5. Competitive Advantage Model
Michael E. Porter’s competitive advantage model suggests 4 benchmarking approaches against your competitors, namely cost leadership, differentiation, or 2-variant approach.
Cost leadership strategy means leading a low cost pricing strategy within your industry. This is achieved through economies of scale. You need to almost exclusively dominate this competitive space, otherwise more than one company in this space will spark a price war.
The differentiation strategy indicates a unique value proposition, that is, in areas such as product, service, image, distribution, marketing, etc. or a combination of them.
The focus strategy aspires to be the best in a focused segment, with 2 variants of focus on cost and focus on differentiation
6. Analysis of the product life cycle
Product life cycle analysis helps you identify the stage of your product. All products go through four stages, namely the introduction, growth, maturity and decline stage. Every product has a life cycle. You need to have a thorough understanding of each of your product life cycles to plan for the phase of their life on the horizon.
This analysis is a fluid document that should be reviewed annually for planning purposes. If you believe your product has other potential uses that are not currently being maximized, you should proactively look to rejuvenate the life cycles of such products in their mature and declining stages.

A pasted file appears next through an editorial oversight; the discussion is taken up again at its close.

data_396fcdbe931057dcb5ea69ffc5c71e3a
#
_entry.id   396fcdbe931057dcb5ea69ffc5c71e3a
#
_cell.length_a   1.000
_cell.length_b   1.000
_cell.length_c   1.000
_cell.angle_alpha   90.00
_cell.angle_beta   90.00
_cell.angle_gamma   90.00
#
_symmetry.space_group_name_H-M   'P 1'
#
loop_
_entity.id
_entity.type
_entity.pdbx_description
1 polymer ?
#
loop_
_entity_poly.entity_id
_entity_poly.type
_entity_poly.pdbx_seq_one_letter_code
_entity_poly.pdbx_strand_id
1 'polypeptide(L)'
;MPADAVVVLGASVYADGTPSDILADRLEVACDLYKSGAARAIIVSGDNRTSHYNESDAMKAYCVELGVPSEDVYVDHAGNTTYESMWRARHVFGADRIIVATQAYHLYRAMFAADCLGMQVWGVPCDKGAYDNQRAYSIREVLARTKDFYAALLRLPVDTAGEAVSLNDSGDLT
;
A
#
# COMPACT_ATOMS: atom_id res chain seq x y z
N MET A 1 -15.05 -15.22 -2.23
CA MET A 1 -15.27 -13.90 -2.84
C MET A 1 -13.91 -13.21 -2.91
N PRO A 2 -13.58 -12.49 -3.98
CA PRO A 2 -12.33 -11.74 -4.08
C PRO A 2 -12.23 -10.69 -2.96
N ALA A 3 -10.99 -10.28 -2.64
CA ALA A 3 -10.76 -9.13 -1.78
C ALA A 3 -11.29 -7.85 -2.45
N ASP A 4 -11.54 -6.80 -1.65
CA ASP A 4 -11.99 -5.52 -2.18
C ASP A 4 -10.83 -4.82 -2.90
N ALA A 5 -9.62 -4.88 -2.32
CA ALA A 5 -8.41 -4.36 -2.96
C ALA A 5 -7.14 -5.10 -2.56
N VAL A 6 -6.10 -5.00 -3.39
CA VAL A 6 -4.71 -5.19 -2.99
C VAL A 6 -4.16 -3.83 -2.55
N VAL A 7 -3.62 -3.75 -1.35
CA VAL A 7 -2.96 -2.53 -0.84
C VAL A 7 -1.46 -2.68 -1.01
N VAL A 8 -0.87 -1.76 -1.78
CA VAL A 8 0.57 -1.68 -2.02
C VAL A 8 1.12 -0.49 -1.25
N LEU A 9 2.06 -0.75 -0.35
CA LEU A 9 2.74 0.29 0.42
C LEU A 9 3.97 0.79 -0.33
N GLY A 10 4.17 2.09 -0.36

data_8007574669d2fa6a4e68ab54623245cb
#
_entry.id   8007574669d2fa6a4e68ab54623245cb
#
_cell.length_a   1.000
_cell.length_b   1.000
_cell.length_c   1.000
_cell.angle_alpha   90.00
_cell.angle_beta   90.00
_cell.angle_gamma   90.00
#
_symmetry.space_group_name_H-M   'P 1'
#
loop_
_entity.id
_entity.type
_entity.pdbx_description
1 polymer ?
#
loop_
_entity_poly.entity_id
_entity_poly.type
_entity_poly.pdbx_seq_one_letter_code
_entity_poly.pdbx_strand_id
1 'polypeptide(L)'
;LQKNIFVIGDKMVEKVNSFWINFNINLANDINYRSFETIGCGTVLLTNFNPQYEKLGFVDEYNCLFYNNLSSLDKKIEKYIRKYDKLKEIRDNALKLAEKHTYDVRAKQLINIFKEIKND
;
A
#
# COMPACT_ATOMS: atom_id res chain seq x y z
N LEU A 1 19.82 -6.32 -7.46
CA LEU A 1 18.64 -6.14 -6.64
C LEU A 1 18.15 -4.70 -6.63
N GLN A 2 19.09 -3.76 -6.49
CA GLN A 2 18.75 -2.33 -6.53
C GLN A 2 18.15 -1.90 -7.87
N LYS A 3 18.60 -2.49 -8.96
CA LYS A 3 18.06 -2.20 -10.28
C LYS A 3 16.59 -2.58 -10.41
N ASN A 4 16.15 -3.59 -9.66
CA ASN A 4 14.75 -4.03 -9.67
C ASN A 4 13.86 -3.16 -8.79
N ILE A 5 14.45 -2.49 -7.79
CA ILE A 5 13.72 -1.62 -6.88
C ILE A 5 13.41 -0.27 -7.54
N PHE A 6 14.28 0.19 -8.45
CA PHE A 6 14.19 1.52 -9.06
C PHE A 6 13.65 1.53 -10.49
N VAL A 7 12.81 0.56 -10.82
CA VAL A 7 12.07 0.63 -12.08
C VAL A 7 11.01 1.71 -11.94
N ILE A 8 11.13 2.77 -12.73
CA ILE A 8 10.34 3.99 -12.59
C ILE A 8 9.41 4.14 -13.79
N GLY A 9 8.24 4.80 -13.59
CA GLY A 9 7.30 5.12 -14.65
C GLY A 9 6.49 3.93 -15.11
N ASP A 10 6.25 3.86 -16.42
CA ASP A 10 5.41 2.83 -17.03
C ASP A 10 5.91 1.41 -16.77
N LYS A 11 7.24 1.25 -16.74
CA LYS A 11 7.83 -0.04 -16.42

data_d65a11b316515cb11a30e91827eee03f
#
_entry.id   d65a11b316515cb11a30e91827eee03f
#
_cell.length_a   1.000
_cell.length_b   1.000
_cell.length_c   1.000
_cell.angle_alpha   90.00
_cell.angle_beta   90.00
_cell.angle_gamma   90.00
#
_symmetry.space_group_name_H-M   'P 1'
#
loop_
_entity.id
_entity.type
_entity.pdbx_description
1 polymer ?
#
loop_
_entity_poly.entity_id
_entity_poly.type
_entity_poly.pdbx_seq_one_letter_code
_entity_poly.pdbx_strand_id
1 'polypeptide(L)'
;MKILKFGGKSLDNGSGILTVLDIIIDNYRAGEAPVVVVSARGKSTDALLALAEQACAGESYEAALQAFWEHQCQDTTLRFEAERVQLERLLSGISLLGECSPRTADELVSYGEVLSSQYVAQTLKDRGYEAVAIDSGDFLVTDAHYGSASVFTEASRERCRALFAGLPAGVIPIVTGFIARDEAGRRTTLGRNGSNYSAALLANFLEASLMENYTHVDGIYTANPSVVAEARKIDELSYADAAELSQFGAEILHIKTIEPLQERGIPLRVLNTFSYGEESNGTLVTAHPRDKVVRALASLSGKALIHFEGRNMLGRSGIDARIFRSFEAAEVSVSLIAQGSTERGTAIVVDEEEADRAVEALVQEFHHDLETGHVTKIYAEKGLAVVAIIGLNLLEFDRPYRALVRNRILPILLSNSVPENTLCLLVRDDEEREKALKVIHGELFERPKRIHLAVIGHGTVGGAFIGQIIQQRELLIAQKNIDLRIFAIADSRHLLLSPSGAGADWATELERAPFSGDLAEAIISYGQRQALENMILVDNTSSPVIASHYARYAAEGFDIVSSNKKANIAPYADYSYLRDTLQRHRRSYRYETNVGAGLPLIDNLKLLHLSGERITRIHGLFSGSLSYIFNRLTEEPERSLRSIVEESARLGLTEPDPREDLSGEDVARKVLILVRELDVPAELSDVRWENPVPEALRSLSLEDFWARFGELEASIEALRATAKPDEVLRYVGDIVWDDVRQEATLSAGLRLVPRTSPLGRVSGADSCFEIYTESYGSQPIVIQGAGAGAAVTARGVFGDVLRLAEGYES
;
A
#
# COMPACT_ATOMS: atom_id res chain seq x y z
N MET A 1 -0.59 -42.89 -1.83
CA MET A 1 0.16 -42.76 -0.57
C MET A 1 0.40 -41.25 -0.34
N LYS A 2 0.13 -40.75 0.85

7. Product growth directions
Product Growth Directions sheds light on potential growth approaches you can take to drive sales of your product. This is a matrix that maps your product growth strategies into new versus existing markets and products. Potentially, the four segments are market penetration, market development, diversification, and product development. Market penetration essentially denotes tapping into new markets with existing products. Market development means entering existing markets and products. Diversification indicates taking advantage of existing markets with new products. And of course, product development is expanding into new markets with new products.
8. BCG Matrix
Boston Consulting Group developed this BCG Matrix to help you determine where to prioritize your product portfolio for a product. It essentially has two dimensions: market share and market growth rate, with 4 categories that fit into these quadrants.
Stars = Business Leaders – Products with high growth rate and high market share. It generates a high cash flow and requires a high cash inflow. Net cash flow is generally flat.
Cash Cows = Business Foundation (Old Time Stars) – Products with low growth rate and high market share. They generate high cash flow with low cash-in requirements.
Dogs = Drags of the Business – Products with low growth rate and low market share. They should be avoided whenever possible. Liquidate as many as possible.
Question Marks = Business Ambiguity – Products with high growth rate and low market share. They have high demand for cash and low returns. If you hold question marks, you need to guarantee an increase in market share and deliver cash.
Identifying your products in the various categories will enlighten you to apply the right growth and financing strategy. For example, a cash infusion could be provided to fund the question marks and/or stars to take them to the next level: cash cow positions.
The true application of all the feasibility analyzes mentioned above is a cumulative interaction of the different models, even though they are developed separately by separate strategists. I advocate a broad but conjugative approach to the application, since therein lies a great interdependence between them.